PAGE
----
(c) Investigate and prosecute all cases of trafficking of children to avoid
(d) Provide comprehensive social and psychological assistance to child victims of sale and trafficking for their recovery and social reintegration;
(e) Establish a system for collecting and disaggregating data on sale and trafficking of children; and
(f) Carry out awareness-raising activities in order to make both parents and children aware of the dangers of sale and trafficking.
74. The Committee welcomes the inclusion of service Fono Ayuda as a sub programme of the National Secretariat for children and Young Persons. However, it is concerned that the child helpline is not toll free for mobile phones and not always accessible for all children. Furthermore, the Committee is concerned at the difficulties that this service faces regarding the transfer of calls from victims to the CODENIs due to a lack of coordination among the different institutions as well as at the lack of an effective system for follow-up due to the high number of calls received.
75. The Committee urges the State party to:
(a) Allocate appropriate resources to the child helpline to ensure it is toll free from all types of phones, including mobile phones;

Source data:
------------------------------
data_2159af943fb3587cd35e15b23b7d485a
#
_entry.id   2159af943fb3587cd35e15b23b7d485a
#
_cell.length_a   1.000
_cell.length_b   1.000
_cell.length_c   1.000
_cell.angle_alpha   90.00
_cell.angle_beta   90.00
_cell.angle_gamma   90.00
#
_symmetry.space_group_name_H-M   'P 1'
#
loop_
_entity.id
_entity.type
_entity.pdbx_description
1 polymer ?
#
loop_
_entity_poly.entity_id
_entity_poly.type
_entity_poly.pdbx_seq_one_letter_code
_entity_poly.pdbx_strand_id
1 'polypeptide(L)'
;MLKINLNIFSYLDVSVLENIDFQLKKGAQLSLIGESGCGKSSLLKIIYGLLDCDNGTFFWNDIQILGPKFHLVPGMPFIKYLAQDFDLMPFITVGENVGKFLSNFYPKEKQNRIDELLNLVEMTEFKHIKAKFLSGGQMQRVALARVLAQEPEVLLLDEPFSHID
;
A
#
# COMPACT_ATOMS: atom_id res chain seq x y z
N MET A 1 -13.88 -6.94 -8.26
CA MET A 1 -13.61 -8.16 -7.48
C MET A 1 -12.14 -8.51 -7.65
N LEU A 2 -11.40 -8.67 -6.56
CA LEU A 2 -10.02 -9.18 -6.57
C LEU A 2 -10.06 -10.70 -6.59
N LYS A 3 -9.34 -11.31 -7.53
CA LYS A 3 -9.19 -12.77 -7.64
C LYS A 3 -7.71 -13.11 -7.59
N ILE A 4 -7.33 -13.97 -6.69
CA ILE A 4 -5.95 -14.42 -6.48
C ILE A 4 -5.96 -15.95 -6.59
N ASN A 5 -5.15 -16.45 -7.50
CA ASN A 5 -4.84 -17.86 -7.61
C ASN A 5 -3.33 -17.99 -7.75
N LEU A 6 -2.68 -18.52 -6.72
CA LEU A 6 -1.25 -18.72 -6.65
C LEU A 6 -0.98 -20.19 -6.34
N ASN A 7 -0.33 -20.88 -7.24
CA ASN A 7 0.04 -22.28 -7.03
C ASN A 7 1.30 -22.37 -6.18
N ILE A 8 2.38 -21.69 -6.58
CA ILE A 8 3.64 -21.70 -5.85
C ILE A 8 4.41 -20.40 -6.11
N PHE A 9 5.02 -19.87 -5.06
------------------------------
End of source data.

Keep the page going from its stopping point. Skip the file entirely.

(b) Raise awareness amongst children on the child helpline;
(c) Allocate appropriate financial resources to support long-term activities of the helpline including for training and capacity building to meet international quality standards;
(d) Carry out efforts in order to promote and ensure a better coordination among the different institutions involved and,
(e) Establish an effective system for monitoring and follow up of the calls received.
Administration of juvenile justice
76. The Committee welcomes the efforts carried out by the State party to improve the system of juvenile justice, such as Law No. 1680/2001, which establishes a system of specialized justice for the treatment of issues concerning children in conflict with the law. However, it is concerned at the lack of information provided by the State party on the professionals of the justice system, such as judges and public defenders, specialized on children and at the wide use of preventive detention for children between 16 and 18 years, as well as the precarious conditions in which adolescents serve sentences. Furthermore, the Committee is concerned at the lack of an effective policy to implement socio-educational measures directed towards children in conflict with the law.